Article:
Historically, India and Nepal were both parts of the colonised sectors of the British East India Company. The Anglo-Nepal war of 1814 and the subsequent treaty of peace signed in 1816 resulted in the delimitation and the delineation of the border between the two countries. While the Mahakali River formed the western boundary, the Mechi River boundary was formed along the east with ridges in the Darjeeling hills and Sikkim.[22] With this, more than 900 pillars made of stone were erected along the India-Nepal border for better connectivity.[23]Analysts have observed that the British had  chosen to demarcate their border using these ad-hoc and unstructured pillars for a number of reasons: Nepali soldiers from the hilly terrains could easily be recruited for the British Army; markets in Nepal territory could be properly utilised for British-made goods; and raw materials from Nepal like timber and firewood could easily be transported to India. [24]

Around a century later, this “open border” between India and Nepal still remains. There are analysts who say that this “open border” makes the relationship of the two countries “special”.[25] At the same time, other analysts are referring to what they call a “liberal paradox” in relation to “open borders”. On the one hand, liberal theorists like Joseph Carens have argued, open borders bring about a utilitarian environment, conducive to people living on both sides of the demarcation.[26]There would be free mobility and proper implementation of the readily available resources or raw materials in the area, benefitting especially those in close proximity. On the other hand, the determination of the extent of such “openness” is a question that creates a dilemma: that an “open border” would bring about threats to established “liberal territorial polities and communities” from non-state entities; these threats include terrorism, smuggling or trafficking.[27]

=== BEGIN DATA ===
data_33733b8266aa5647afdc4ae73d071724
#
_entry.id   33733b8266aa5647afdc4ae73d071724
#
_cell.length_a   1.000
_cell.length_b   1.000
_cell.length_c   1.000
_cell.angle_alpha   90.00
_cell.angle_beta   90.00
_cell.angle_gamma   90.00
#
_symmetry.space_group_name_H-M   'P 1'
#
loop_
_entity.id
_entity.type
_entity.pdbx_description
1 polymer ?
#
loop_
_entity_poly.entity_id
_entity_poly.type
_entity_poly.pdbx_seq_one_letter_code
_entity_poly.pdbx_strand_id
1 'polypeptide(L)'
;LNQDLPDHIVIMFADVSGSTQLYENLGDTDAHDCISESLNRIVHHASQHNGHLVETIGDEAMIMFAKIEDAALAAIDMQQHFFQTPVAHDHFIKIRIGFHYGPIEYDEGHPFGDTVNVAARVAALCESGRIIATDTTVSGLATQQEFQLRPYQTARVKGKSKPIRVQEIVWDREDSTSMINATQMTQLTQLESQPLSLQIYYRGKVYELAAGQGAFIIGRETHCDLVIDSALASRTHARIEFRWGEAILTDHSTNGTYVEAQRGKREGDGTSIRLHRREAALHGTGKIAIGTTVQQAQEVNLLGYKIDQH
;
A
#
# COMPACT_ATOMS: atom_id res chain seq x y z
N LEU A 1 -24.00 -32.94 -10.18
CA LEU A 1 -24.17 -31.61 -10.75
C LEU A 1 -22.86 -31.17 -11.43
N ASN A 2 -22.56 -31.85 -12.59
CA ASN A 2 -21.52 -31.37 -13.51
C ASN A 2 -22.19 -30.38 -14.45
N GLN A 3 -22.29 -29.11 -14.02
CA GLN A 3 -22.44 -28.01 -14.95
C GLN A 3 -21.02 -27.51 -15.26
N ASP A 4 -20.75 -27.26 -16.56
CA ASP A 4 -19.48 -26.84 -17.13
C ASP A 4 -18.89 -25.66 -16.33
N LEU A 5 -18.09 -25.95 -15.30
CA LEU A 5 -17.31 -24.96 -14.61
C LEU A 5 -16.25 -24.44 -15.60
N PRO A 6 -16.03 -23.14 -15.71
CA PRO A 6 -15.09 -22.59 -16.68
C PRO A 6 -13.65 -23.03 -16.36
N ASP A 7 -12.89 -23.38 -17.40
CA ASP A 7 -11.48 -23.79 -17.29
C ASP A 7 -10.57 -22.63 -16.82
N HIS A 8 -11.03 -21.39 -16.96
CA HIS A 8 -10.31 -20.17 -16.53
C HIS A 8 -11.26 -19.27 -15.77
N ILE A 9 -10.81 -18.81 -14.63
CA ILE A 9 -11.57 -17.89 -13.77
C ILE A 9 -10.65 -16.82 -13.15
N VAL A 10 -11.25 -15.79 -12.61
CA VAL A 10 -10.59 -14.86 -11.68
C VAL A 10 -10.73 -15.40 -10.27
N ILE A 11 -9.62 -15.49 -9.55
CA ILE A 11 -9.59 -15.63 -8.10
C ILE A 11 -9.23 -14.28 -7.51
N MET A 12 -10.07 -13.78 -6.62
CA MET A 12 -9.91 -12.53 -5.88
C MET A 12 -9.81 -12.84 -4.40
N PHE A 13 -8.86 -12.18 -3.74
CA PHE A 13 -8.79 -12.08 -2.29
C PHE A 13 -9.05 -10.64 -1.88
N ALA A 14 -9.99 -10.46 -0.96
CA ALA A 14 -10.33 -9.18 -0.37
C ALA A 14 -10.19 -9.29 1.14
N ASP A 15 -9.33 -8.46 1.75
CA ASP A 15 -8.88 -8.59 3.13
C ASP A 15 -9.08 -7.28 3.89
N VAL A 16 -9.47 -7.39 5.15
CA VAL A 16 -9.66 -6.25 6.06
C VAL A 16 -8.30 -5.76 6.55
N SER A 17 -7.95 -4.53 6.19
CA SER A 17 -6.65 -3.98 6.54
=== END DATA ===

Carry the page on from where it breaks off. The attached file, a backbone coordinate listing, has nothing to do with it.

In the case of Nepal, the open border acts as a “safety valve” for the country vis-a-vis income generation and employment promotion from its bigger neighbour, India. At the same time, however, the open border system is criticised for allowing issues like a wider circulation of fake currency, and the under-documentation of informal trade (around one –third that go through the non-custom checkpoints).[28]

Another issue is that while this specific Indo-Nepal border does not require the use of a passport or a visa except for air travel, there are areas that have been declared as “restricted” to non-Indians, including Nepali citizens. A parallel in India’s case is in the northeastern states like Manipur, Arunachal Pradesh and Nagaland, where special permission is required for both the Indians as well as outsiders.[29] This prevailing circumstance is undeterred by the presence of the border security force (BSF), Special Security Force (SSF) and the integrated checkposts. In this regard, as has been surveyed over the years, the lackadaisical attitude of the security forces may be detrimental in resolving the existing disputes in the long run if they do not adhere to more stringent measures for people crossing over without proper documentation. [30]